Things like this need to be gone over with Currie sales representatives when you are in the process of selecting the new axle and gear sets for your vehicle.

Shephard talked about the major decision points between the high- and low-pinion centers, “It’s primarily for pinion angle concerns. Most rear applications (that a 44 would be applicable to) have a long driveshaft, so the angle is not terrible and the low-pinion can be used effectively.”

“In a front application, however, where the differential is very close to the transfer case and the driveshaft is probably short, lifting the vehicle causes the driveline angle to quickly be come extreme. Putting a high-pinion housing up front reduces this angle dramatically.”

Shephard went on to explain, “We can custom-build the Currie 44 to fit just about anything really, but I keep stressing to customers, ‘in applications that 44s are applicable to.’ In other words, they are only applicable in vehicles with up to 37-inch tires depending on application and driving style … but in the applications they are “ideal” for, typically up to 35s, we can do high- or low-pinion fronts and low-pinion rears.”


One of the last stages for the finished axle housings is a place to cool and undergo inspection before moving on to final customer build-out or shipping.

“We will not build high-pinion 44 rears at all and if we think the customer has too much tire or too much power for a 44 differential, we’ll direct them to a bigger rear axle. However, we commonly build Jeep JK, TJ, LJ, XJ, MJ, YJ and CJ front and rear 44s, and Bronco front 44s.”

“We also have third version, or I should say a second version of the high-pinion Currie 44, and that’s designed as the Wrangler JK Rubicon front axle replacement, it’s designed especially for that model. The Rubicon crowd has had a terrible time with housing and inner C-knuckle failure. The new Currie housing features our heavy center with the 3-inch x 0.375 wall tubes, our 3/16-inch-thick laser cut brackets, and our own new forged-steel heavy duty inner C-knuckles.”

The Rubicon replacement unit accepts the factory axles, gears, electric locker, cover, yoke, steering and all outer knuckle, brake and hub components. All the customer has to do is buy the new housing and put his parts back in it/on it.” added Shephard.”


This is a Currie RockJock JK high-pinion non-Rubicon axle, outfitted with Reid knuckles and Spyntech hubs, but customers can get it almost any way they want.

Multiple Choices

One of the best things about the new Currie 44 is that it can be purchased either as a center casting only or built out to a customer’s exacting needs for almost any vehicle, including dozens of configurations for any number of of Jeep variants, or ordered in the Wrangler JK Rubicon replacement configuration.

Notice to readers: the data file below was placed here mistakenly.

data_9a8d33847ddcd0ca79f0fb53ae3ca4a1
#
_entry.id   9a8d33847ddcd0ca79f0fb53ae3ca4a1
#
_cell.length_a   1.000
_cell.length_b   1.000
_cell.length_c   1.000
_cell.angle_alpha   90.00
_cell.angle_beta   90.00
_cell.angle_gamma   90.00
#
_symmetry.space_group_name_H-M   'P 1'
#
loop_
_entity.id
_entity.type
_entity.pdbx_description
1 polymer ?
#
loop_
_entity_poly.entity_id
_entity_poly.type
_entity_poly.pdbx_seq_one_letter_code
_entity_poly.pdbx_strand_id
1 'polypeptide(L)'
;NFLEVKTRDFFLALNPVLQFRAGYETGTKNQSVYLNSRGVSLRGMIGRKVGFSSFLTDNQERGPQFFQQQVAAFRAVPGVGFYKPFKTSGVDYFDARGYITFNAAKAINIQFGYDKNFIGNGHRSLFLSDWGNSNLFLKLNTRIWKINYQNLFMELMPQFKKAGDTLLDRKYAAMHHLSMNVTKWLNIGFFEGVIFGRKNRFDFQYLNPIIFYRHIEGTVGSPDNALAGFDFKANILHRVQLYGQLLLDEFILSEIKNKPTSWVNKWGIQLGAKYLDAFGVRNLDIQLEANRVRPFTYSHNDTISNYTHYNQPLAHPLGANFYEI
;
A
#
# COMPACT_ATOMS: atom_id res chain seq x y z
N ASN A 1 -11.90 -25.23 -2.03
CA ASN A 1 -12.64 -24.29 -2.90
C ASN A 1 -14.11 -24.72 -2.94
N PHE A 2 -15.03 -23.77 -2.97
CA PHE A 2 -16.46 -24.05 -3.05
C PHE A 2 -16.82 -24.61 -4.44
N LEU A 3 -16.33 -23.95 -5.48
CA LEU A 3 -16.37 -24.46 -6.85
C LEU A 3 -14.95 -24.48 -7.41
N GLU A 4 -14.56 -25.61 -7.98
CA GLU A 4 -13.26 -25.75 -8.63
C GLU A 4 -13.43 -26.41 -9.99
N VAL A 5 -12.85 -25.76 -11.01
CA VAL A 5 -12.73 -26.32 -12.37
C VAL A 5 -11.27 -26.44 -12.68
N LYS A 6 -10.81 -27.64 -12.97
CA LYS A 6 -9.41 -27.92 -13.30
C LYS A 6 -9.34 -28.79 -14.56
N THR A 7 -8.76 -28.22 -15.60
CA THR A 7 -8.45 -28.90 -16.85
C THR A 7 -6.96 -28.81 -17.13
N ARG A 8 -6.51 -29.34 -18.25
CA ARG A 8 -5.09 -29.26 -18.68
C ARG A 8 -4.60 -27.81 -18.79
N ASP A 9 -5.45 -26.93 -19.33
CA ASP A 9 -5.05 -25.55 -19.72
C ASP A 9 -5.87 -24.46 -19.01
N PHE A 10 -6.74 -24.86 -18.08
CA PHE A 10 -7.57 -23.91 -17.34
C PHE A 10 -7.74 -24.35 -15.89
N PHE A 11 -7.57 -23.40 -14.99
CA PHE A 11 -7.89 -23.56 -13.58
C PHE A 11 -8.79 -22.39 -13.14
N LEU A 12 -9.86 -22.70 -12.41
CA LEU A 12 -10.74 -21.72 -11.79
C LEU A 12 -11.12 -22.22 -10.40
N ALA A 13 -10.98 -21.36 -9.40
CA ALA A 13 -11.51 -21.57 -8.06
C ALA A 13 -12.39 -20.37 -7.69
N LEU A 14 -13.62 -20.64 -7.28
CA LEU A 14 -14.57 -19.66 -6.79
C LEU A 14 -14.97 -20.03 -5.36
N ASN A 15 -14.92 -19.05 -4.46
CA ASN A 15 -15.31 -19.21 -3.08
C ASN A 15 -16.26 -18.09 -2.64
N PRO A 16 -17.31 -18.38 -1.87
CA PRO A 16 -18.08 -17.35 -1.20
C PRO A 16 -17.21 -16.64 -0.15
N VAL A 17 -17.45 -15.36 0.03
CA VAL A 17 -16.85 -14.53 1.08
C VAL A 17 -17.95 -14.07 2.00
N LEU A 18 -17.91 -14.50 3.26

We can custom-build the Currie 44 to fit just about anything … 44s are applicable to. – Brian Shephard, Currie Marketing Director

For instance, Currie offers just about all of the parts and accessories you could ever want to build out your 44 axles. A quick scan of its extensive selection revealed the availability of Wilwood disc brake kits, ARB air lockers, Dana 44 Eaton E-Lockers, Yukon Zip Lockers, Detroit Lockers, TrueTrac’s, Currie Performance axle packages in 30, 31, 33 or 35 spline, and suspension bracket kits for a variety of vehicle models.

One of the many choices available is a RockJock low-pinion 44 front housing with TJ/XJ/YJ knuckles installed. This standard rotation 44 front end housing is an ideal replacement for stock Jeep front axle assemblies and recommended for use with tires up to 33-inches tall.


Front view of a JK 44 Low Pinion rearend installed.

It can be custom-built to each customer’s specifications, the Jeep TJ/XJ/YJ Dana 30 style inner knuckles are installed, vehicle-specific suspension bracket installation is available, and the housing center carrier caps are included. It accepts standard Dana 44 carriers and the larger JK ring and pinion sets.

Then there’s the granddaddy. The RockJock 44 high-pinion JK Rubicon HD replacement housing. This is an all-new, heavy duty 44, 100-percent made by Currie, that uses all of the factory internals out of the customer’s stock JK Rubicon 44!

As is the case with all Currie high pinion 44’s they only accept the larger JK high-pinion 44 gears. These gears feature a larger ring gear than a standard 44 as well as a 29 spline Dana 60 size pinion gear.

Currie’s own all-new 3/16-inch laser cut, heavy duty JK suspension brackets are used for easy bolt-in installation on the RockJock 44 high-pinion replacement, and all holes are drilled and threaded for installation of the JK Rubicon’s electric locker, and Currie’s forged JK knuckles are installed.


The Currie 44 Low Pinion Rearend installed under a JK Rubicon seen from the backside.

These empty replacement housings allow the customer to reuse all of the factory JK Rubicon front end components – right down to the hardware! The only other parts a customer would have to buy would be ball joints and inner axle seals that are not reusable out of the factory housing.

Currie Enterprises has come a long way in its decades of operation, but one thing has remained, and that was obvious to us as we toured the new facility during the production of this article. The entire company, and the Currie’s themselves, are dedicated to top-quality, tough performance parts for vehicles that live daily in a demanding environment and must survive.

From the drawing board to the shipping department, the message is “get it right.” One look at the new 44s, and it’s obvious Currie got this right.


The Currie 44 High Pinion Rubicon axle ready to rock!

About the author

Stuart Bourdon

A passion for anything automotive (especially off-road vehicles), camping, and photography led to a life exploring the mountains and deserts of the Southwest and Baja, and a career in automotive, outdoor, and RV journalism.